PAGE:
Helping at-risk people, before they lose everythingAn ounce of prevention is worth a pound of cure
Millions of Americans cannot afford a $400 emergency expense. Millions more live paycheck-to-paycheck. These are good, hard-working people. They pay their taxes, keep up on their bills, and do everything right - but at the end of the month, they're lucky if they have a positive balance in their bank account.
Then, one day, their kid breaks a leg. They get a parking ticket. Maybe their car breaks down. Whatever happens - that's it. That's when they've fallen over The Precipice, into poverty or homelessness, all over a few hundred dollars.
A few hundred dollars might not sound like a lot in the grand scheme of things, but for nearly half of Americans, it can mean that they don't make rent that month, or they can't afford to fix their car, or any number of life-changing crises. When what should be a minor hurdle occurs, more than half of Americans are at risk of losing their job, their home; everything.
Maybe they're "fortunate" enough to have credit cards or a payday loan service available to them... but interest and fees are just another expense that they already can't afford. These costs compound over time. They may use one line of credit to pay off another, until the fees are finally too much, and they begin to miss payments. Then it's only a matter of time. Say for example, that they use a payday loan this paycheck. Their next paycheck goes to paying it off, so they'll need another... And another... And if they could just barely get by before, they certainly can't afford the 390% - 780% APR that's charged for payday loans, so eventually they need to borrow more than they can pay back, just to pay off the previous loan plus fees and interest.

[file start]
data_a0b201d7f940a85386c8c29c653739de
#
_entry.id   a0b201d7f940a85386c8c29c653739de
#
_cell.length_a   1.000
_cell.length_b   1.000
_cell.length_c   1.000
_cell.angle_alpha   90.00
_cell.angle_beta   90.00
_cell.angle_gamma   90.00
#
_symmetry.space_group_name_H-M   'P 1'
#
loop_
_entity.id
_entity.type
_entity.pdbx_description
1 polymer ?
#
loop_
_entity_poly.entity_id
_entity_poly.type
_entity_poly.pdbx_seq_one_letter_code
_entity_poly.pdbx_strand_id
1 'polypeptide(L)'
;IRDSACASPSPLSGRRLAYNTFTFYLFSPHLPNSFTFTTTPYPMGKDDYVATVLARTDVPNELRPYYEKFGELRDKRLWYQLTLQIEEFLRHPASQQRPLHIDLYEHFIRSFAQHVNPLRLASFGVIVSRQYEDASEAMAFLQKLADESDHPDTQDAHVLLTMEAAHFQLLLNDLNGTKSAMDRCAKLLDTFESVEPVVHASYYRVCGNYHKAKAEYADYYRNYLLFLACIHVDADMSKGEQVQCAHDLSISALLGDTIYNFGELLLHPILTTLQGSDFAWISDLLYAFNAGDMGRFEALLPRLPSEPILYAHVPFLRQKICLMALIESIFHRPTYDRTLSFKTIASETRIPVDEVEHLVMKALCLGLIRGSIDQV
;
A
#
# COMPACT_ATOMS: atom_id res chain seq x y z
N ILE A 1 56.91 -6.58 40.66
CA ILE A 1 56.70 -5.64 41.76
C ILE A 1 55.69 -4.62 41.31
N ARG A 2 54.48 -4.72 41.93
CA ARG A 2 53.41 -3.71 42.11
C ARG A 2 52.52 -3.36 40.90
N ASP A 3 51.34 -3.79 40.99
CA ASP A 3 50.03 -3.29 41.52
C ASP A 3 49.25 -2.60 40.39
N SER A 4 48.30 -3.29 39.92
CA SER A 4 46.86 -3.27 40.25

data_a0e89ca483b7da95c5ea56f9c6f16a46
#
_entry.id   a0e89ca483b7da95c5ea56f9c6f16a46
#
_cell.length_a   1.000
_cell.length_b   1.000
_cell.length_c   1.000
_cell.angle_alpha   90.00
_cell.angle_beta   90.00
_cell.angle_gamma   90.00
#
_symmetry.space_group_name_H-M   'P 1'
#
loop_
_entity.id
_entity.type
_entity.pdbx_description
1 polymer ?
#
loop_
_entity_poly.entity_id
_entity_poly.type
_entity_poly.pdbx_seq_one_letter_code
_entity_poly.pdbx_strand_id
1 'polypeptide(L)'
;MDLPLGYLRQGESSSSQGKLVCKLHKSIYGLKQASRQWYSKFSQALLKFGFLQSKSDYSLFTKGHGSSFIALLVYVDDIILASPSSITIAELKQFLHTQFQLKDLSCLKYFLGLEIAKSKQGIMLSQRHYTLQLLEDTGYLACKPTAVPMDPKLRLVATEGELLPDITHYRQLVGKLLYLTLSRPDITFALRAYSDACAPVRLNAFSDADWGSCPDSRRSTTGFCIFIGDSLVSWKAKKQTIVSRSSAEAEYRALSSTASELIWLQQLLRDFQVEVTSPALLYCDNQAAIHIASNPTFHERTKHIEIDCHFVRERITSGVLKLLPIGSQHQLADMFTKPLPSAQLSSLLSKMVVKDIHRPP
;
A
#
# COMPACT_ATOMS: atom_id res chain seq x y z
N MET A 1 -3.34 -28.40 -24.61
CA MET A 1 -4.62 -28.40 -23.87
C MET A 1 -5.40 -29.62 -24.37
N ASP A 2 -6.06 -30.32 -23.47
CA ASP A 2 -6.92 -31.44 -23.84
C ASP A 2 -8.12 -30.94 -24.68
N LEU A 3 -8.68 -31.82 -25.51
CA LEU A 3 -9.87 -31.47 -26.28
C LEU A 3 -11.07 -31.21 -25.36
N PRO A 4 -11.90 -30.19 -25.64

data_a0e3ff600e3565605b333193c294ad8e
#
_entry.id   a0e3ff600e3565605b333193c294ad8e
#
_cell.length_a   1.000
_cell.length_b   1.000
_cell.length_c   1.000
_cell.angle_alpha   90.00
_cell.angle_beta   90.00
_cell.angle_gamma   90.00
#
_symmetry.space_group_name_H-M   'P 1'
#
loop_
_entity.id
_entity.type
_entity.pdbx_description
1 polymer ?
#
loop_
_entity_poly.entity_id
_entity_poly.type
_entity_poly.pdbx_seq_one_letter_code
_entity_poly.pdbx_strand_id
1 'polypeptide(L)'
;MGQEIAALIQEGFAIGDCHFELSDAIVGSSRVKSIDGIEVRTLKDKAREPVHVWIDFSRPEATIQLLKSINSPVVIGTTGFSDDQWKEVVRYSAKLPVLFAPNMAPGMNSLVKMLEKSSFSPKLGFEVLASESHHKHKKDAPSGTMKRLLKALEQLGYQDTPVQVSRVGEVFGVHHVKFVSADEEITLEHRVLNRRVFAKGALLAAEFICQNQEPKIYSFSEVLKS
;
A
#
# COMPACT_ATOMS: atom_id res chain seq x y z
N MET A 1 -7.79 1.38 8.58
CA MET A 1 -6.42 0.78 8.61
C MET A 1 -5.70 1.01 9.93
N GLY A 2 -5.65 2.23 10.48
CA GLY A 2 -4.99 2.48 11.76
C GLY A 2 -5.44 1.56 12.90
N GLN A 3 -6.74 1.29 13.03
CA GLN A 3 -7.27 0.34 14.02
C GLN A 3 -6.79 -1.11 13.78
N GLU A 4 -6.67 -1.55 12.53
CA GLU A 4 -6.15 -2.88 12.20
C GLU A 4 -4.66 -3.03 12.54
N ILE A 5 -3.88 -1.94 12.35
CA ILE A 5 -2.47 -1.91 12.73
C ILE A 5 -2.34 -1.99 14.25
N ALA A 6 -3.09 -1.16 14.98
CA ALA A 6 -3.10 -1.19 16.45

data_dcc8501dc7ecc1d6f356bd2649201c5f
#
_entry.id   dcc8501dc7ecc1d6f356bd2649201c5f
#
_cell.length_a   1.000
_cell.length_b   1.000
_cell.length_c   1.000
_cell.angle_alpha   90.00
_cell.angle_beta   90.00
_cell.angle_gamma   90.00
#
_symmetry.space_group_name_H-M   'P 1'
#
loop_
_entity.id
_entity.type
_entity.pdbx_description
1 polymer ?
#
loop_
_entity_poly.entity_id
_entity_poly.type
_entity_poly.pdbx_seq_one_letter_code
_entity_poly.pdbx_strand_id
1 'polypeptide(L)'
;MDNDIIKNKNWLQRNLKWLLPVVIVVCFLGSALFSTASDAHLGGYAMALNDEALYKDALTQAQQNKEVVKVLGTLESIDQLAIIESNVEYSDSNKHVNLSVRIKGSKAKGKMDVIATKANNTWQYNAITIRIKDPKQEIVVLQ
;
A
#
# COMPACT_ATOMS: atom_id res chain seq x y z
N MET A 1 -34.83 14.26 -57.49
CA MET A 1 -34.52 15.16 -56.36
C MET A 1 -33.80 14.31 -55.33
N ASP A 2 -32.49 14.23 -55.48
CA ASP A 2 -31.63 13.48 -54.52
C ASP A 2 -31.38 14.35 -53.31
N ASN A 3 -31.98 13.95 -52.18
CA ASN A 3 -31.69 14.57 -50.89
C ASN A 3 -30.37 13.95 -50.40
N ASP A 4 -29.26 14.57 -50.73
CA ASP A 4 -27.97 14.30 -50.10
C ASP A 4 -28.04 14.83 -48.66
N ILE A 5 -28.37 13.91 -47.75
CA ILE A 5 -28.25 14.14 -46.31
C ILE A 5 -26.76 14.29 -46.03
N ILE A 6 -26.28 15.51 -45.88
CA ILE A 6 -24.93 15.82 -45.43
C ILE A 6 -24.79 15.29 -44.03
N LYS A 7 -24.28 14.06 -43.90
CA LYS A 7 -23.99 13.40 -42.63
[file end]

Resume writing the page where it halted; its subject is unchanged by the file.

These good, hard-working, honest people, will become our nation's homeless population - unless we do something about it.
This isn't because they're lazy, or because they're dumb. It's not because they're bad people. They were simply unlucky. These people - the foundation upon which our society rests - need your help.
"The Precipice" is a term we use to describe the situation they find themselves in, just after something goes wrong and they're hit with an unexpected bill, but just before they fall over the edge and lose everything. This is the critical moment, in which a small amount of assistance can save not only a family's future, but your tax dollars, too! Just imagine how much of our taxpayer-dollars, not to mention dignity and livelihood, could be saved if homelessness could be prevented rather than forcing people to rely on social programs for food and shelter while also trying to get back on their feet. The Precipice Foundation (a 501(c)(3) non-profit charity) steps in to help at this critical moment.
How we help
The goal of The Precipice Foundation is to step in at the critical moment, and help these families and individuals make their way back from the financial edge. Here are some of the options we explore in each case:
- We explore any options that may be available to the recipient that don't cost donor money directly.
- For example, we might have an expert volunteer help them file for Social Security Disability and work their way through that bureaucracy, if their situation warrants it. SSI is a far, far less costly option from a taxpayer perspective, than homelessness.
- We may also help them explore options like Food Stamps or food banks, to help offset their budget in their favor by reducing their grocery costs to get them over the precipice, or public health options for them or their children to help cover medical costs if that suits their situation.
- We may work with the recipient's debtors and utility providers
- We try to ensure that they are able to keep going without losing their heat in the winter, while we help them through this crisis.
- We evaluate their existing debts, and help them explore whether debt consolidation makes sense to reduce their monthly financial burden. If so, we connect them with registered non-profit debt consolidation services to ensure that they're not taken advantage of, and help them get started.
- We help them explore options for making a little extra money on the side.